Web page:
# Can mass be caused by massless particles in a bound state?

I read this question about mass being light moving in another dimension. I got a somewhat similar idea. Can't mass be generated by massless particles in a bound state? Which would mean that massless spin 1/2 particles find themselves in a bound state. They could form massive quarks and leptons. Of course the interaction has to be huge. But I see no fundamental difficulty. Massless spin 1/2 particles are described by Weyl spinors and gauge fields can be constructed. A kind of color force but much stronger.
All particles would move at the speed of light, and the masses of matter families explained. It could even be that there are equal amounts of matter and antimatter. Could it be?

I got a somewhat similar idea. Can't mass be generated by massless particles in a bound state? Which would mean that massless spin 1/2 particles find themselves in a bound state. They could form massive quarks and leptons. Of course the interaction has to be huge. But I see no fundamental difficulty.

Yes. Most of the mass of the proton and neutron (which means most of your mass) doesn't come from the mass of the quarks, but the binding energy of the quarks due to the strong force.

"Confinement" is the phenomenon by which we don't observe free quarks and gluons; the strong interactions mean that quarks and gluons always appear in bound states without a net color charge.

In fact, one of the Millennium Prize Problems is to show that Yang-Mills theory has a "mass gap." Perturbatively, Yang-Mills theory only has massless particles. But due to interactions between the gluons, massive bound states ("glueballs") form.

Massless spin 1/2 particles are described by Weyl spinors and gauge fields can be constructed. A kind of color force but much stronger.

There's no need to have a different force, the strong (color) force does exactly what you describe above.

All particles would move at the speed of light,

You have to be careful here -- free particles without mass travel at the speed of light, but the bound states with mass do not. Because of confinement, you don't expect to ever actually see free particles in QCD.

and the masses of matter families explained.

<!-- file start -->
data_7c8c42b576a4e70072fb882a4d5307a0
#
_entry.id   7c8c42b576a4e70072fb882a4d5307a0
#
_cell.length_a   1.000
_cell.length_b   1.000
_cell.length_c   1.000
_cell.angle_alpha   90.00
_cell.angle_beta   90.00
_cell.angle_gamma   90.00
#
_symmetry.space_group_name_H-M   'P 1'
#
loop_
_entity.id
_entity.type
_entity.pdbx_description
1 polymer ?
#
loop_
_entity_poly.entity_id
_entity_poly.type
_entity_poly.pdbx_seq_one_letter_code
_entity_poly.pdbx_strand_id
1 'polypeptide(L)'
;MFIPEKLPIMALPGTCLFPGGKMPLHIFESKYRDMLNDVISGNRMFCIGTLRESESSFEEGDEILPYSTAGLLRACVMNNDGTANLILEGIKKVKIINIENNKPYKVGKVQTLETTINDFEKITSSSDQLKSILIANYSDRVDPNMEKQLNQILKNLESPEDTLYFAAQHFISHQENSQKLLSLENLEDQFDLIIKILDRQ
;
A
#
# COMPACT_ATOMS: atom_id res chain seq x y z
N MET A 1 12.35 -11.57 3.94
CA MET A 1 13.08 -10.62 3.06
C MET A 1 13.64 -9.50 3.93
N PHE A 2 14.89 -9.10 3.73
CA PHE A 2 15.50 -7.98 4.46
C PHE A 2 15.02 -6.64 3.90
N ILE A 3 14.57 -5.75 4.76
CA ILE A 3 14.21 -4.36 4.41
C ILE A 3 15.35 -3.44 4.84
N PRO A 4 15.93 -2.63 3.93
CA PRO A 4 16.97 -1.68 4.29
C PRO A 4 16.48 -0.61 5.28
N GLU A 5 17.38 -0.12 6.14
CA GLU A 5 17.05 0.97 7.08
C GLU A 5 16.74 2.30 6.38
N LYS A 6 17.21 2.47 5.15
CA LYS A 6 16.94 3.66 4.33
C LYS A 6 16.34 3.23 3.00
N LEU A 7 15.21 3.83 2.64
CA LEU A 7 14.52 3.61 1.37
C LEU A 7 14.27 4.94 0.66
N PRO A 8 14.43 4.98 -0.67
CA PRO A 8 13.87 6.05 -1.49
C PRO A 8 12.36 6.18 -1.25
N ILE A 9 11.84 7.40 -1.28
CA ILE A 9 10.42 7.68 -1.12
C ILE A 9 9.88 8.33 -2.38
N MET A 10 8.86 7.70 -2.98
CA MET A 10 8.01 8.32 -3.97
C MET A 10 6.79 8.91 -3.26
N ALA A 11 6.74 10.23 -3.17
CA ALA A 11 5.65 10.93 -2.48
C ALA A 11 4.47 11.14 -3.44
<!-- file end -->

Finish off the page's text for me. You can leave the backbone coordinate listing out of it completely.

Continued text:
Confinement explains the mass of matter particles in the sense that you could compute the mass of the proton from first principles assuming you already know the mass of the quarks (see, eg, https://arxiv.org/abs/0906.3599). However it doesn't explain the masses of leptons and quarks due to the Higgs mechanism.

It could even be that there are equal amounts of matter and antimatter. Could it be?

This would contradict the observed matter-antimatter asymmetry in our Universe. But matter-antimatter asymmetry is a separate issue from confinement.

• +1: Just to emphasize what you already said, most of the mass of the matter we see doesn't come from the Higgs mechanism. :)
– user87745
Feb 13, 2022 at 1:29
• @DvijD.C. Indeed :) Feb 13, 2022 at 1:31
• @Felicia Your comment brings up two issues. First, while there is no experimental evidence of this to date, quarks and leptons could be made of more fundamental constituents. Indeed, the "technicolor" theory is very similar to what you are describing in your comment (but is difficult to make consistent with data from the LHC). The second issue is matter-antimatter asymmetry. This asymmetry is an observed fact about our Universe, so we need to explain the asymmetry, not symmetry. Feb 13, 2022 at 1:52
• @Felicia Sounds a bit like the Rishon model Feb 13, 2022 at 3:14
• @Felicia What you are describing -- the origin of all mass is binding energy -- is essentially the technicolor idea. It's a fine idea, but difficult to square with data from the LHC, which supports the Standard Model. In the Standard Model, some (actually, most) mass comes from binding energy, but some mass comes from the Higgs mechanism. A similar Higgs-ing could happen in the Rishon model. Neither technicolor nor the Higgs mechanism, however, explains the particular pattern of masses we observe. And neither model explains the matter-antimatter asymmetry. Feb 13, 2022 at 14:27